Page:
One vestige of the paternalistic attitude that American Indians were being benevolently protected by their “great white father in Washington,” could soon be tossed aside.
Although the decision on the availability and sale of alcohol on reservations has long been left for individual tribal governments to make, a law passed in 1834 has remained on the books that requires the federal government to “break up” and destroy any alcohol distillery on tribal lands; one imagines with bats and axes swinging at stills and barrels.
Legislation in Congress would erase that antiquated law and allow American Indian tribes to own and operate distilleries and breweries on their reservations and properties. The House bill, sponsored by Rep. Jamie Herrera Beutler, R-3rd District, was adopted last week and was sent to the Senate for consideration, where Washington’s Democratic Sens. Patty Murray and Maria Cantwell have sponsored similar legislation, the Columbian reported last week.
The legislation was sought by the Chehalis Tribe, which wants to build a brewery and distillery on its lands near Grand Mound. Holding about a fourth of the acreage compared to that of the Tulalip tribes, the Chehalis Tribe views the the brewery and distillery as important to its economic development, said its chairman Harry Pickernell Sr., in a press release following the introduction of the Senate legislation.
“It will allow the Chehalis Tribe to pursue its economic development efforts that have proven beneficial, not only to the tribe and its members, but also to the surrounding non-Indian community,” Pickernell said.
All three lawmakers pursued the bill out of a sense of basic fairness and the desire to give tribes new opportunities for economic development.
“Getting this outdated law off the books is an important step to supporting tribal self-determination and economic development in Indian Country,” Cantwell said in a press release in June. “When Native American entrepreneurs have the opportunity to create businesses, they thrive and strengthen the communities around them.”
The Senate needs to follow the lead of the House and send the bill onto the president for his signature.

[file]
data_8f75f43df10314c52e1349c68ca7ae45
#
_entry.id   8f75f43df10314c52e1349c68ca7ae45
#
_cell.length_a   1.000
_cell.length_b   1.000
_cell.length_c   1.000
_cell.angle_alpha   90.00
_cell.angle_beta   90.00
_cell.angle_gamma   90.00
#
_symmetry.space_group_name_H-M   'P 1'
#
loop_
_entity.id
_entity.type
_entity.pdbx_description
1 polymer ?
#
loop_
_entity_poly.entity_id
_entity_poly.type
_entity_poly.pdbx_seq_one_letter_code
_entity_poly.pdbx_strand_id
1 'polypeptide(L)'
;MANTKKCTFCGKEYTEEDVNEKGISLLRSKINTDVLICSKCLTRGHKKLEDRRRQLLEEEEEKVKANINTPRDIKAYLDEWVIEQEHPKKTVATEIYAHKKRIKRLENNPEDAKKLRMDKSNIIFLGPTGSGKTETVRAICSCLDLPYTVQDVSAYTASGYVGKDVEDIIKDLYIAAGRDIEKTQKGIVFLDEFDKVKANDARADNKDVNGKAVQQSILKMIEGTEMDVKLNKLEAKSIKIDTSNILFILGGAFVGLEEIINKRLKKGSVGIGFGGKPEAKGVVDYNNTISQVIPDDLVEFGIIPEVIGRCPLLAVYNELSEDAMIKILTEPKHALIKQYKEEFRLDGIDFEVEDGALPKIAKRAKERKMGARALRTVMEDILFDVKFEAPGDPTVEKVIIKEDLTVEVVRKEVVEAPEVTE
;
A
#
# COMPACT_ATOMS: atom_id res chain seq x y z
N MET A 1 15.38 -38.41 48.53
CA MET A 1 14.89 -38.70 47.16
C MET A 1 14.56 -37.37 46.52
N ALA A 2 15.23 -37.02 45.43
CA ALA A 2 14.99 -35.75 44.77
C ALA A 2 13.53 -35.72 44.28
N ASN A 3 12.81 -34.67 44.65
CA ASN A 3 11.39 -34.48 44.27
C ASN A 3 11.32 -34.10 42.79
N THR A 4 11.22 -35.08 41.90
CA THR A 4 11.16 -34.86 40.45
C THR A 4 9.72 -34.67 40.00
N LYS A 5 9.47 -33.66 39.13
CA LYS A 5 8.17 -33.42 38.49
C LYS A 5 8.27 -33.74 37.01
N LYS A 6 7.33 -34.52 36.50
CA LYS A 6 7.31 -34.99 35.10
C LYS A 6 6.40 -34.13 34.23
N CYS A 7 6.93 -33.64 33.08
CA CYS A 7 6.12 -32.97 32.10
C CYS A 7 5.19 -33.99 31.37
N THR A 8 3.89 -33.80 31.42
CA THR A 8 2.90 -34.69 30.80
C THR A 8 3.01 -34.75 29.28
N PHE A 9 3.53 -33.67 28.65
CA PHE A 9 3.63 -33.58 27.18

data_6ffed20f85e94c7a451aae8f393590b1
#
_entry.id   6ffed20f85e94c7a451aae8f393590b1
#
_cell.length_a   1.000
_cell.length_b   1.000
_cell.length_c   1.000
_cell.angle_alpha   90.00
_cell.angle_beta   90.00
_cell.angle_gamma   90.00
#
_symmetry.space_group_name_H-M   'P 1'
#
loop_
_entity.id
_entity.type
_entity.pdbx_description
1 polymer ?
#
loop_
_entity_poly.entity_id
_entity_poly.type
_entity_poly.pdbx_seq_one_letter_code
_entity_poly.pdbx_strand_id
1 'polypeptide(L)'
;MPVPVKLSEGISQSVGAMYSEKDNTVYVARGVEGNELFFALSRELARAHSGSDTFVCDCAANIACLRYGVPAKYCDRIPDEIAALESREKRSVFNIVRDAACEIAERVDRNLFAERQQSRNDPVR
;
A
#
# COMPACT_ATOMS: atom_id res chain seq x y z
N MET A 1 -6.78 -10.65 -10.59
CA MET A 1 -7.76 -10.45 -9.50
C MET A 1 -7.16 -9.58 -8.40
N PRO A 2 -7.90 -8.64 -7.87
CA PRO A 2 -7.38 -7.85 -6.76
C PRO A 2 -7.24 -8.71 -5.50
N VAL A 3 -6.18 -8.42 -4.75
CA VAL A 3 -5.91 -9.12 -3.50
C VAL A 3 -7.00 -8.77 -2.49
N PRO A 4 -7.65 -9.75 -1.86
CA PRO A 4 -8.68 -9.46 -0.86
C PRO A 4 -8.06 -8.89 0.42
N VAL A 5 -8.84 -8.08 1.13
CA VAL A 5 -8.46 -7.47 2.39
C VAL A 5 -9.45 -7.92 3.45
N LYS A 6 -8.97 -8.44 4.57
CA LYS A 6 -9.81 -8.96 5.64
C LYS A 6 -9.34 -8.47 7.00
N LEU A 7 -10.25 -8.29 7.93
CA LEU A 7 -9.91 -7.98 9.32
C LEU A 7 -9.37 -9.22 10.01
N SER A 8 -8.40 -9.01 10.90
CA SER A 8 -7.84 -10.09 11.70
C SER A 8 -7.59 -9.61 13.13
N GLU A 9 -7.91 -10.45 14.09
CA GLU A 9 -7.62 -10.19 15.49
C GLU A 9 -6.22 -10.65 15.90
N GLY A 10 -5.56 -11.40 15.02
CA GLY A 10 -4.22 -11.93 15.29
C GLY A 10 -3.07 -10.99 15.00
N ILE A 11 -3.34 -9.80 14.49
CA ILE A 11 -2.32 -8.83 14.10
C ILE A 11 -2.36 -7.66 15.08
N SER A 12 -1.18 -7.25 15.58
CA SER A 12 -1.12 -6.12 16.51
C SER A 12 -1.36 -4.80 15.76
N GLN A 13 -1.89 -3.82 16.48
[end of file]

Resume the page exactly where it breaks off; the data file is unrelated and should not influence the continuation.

Keeping the 19th-century law on the books will do nothing to address the serious issue of alcoholism within tribal communities. In fact, it may have been part of an attitude that has prevented alcoholism from being effectively confronted for so long.
The assumption — joined by the companion stereotype of the “drunk Indian” — has been that alcoholism is more prevalent among American Indian communities than in other communities. And some statistics certainly point to problems, including a 2015 National Survey on Drug use and Health that found about 9 percent of Native Americans, ages 12 and older, were current heavy alcohol users and about 6.6 percent reported binge drinking in the previous month.
But another study, published by the journal Drug and Alcohol Dependence and discussed in a 2016 Washington Post story, raises questions about those assumptions and found comparable rates of heavy drinking and binge drinking among American Indians and white counterparts.
When adjusted for income and education levels, about 17 percent of both white and Indian respondents reported binge drinking, more than four drinks in a day, while heavy drinking rates — sustained binge-drinking — were about 8.3 percent among American Indians and 7.5 among whites.
In fact, the study found, about 60 percent of Indians reported abstaining from alcohol altogether, while 43 percent of whites identified themselves as nondrinkers.
Rather than a greater prevalence of drinking among tribal members, the report suggested, the effects or alcohol abuse may have been compounded, and thus appear more prevalent, in tribal communities because of other factors such as poverty, other health issues and long-festering cultural losses and historical traumas.
Tribal communities will need to continue their work to address alcoholism and drug addiction, just as all communities outside reservations need to do the same.
But an antiquated law that denies tribes the potential economic benefits of craft breweries and distilleries that are already providing jobs in communities outside of reservations will only continue an outdated attitude that should have died with the myth of the “great white father.”